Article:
DataSheet_2_Surgical Navigation, Augmented Reality, and 3D Printing for Hard Palate Adenoid Cystic Carcinoma En-Bloc Resection: Case Report and Litera.pdf (263.06 kB)
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DataSheet_2_Surgical Navigation, Augmented Reality, and 3D Printing for Hard Palate Adenoid Cystic Carcinoma En-Bloc Resection: Case Report and Literature Review.pdf

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posted on 04.01.2022, 04:15 authored by Mónica García-Sevilla, Rafael Moreta-Martinez, David García-Mato, Gema Arenas de Frutos, Santiago Ochandiano, Carlos Navarro-Cuéllar, Guillermo Sanjuán de Moreta, Javier Pascau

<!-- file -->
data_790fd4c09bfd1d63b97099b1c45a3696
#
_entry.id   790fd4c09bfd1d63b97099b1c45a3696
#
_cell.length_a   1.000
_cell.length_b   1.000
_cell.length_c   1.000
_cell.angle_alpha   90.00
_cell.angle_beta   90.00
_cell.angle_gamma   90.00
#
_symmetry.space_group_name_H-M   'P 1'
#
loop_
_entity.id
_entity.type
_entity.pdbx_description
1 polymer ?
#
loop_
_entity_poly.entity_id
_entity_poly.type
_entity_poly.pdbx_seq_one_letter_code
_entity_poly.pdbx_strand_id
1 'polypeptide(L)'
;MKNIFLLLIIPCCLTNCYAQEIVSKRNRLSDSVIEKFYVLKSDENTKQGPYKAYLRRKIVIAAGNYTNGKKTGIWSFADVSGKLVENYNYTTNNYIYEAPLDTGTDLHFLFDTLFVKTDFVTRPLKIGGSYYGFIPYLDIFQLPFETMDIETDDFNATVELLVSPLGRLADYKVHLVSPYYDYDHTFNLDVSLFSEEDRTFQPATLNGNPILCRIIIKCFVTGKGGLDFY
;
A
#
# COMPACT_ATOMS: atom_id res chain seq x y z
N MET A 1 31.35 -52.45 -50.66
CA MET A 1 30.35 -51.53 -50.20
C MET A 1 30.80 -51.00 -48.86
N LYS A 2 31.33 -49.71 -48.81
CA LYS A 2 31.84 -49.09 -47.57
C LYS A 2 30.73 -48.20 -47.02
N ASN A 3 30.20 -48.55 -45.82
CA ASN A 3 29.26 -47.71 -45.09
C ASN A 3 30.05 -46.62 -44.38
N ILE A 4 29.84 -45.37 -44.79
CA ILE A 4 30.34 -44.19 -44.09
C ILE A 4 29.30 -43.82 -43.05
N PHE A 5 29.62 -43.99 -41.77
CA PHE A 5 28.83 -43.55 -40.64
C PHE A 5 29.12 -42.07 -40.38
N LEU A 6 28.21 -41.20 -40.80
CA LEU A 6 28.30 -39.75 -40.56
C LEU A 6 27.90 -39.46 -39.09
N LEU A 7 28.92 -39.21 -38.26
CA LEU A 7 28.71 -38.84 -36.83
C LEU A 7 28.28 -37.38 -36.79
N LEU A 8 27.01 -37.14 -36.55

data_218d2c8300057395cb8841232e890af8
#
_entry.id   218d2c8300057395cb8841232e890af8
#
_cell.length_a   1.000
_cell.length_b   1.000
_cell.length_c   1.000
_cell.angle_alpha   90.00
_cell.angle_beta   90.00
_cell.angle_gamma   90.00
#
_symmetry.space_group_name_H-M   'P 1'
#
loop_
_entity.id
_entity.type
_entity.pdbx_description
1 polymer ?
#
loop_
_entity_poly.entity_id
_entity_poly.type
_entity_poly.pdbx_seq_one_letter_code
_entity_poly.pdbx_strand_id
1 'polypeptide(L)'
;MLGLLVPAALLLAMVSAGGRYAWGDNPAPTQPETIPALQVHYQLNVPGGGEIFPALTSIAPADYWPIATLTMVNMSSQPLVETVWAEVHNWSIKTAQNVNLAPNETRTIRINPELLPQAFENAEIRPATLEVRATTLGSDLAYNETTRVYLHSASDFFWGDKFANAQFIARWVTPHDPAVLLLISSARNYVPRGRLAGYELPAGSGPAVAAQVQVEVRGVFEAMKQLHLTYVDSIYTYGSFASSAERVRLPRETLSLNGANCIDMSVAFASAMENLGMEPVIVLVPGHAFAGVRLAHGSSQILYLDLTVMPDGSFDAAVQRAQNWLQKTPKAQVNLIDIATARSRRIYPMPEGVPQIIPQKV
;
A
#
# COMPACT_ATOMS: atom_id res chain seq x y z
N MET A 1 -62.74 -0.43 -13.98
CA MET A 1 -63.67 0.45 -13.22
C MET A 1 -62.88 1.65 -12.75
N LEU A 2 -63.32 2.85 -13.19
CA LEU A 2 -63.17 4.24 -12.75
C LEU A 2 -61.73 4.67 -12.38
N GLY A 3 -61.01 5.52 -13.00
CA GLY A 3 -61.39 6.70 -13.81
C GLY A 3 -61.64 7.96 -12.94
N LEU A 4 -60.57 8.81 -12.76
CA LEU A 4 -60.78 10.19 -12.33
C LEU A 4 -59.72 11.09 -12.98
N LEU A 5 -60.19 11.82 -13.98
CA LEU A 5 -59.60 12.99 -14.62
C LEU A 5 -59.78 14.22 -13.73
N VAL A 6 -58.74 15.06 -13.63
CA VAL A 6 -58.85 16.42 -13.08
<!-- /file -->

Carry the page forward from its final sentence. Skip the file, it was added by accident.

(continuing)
Adenoid Cystic Carcinoma is a rare and aggressive tumor representing less than 1% of head and neck cancers. This malignancy often arises from the minor salivary glands, being the palate its most common location. Surgical en-bloc resection with clear margins is the primary treatment. However, this location presents a limited line of sight and a high risk of injuries, making the surgical procedure challenging. In this context, technologies such as intraoperative navigation can become an effective tool, reducing morbidity and improving the safety and accuracy of the procedure. Although their use is extended in fields such as neurosurgery, their application in maxillofacial surgery has not been widely evidenced. One reason is the need to rigidly fixate a navigation reference to the patient, which often entails an invasive setup. In this work, we studied three alternative and less invasive setups using optical tracking, 3D printing and augmented reality. We evaluated their precision in a patient-specific phantom, obtaining errors below 1 mm. The optimum setup was finally applied in a clinical case, where the navigation software was used to guide the tumor resection. Points were collected along the surgical margins after resection and compared with the real ones identified in the postoperative CT. Distances of less than 2 mm were obtained in 90% of the samples. Moreover, the navigation provided confidence to the surgeons, who could then undertake a less invasive and more conservative approach. The postoperative CT scans showed adequate resection margins and confirmed that the patient is free of disease after two years of follow-up.

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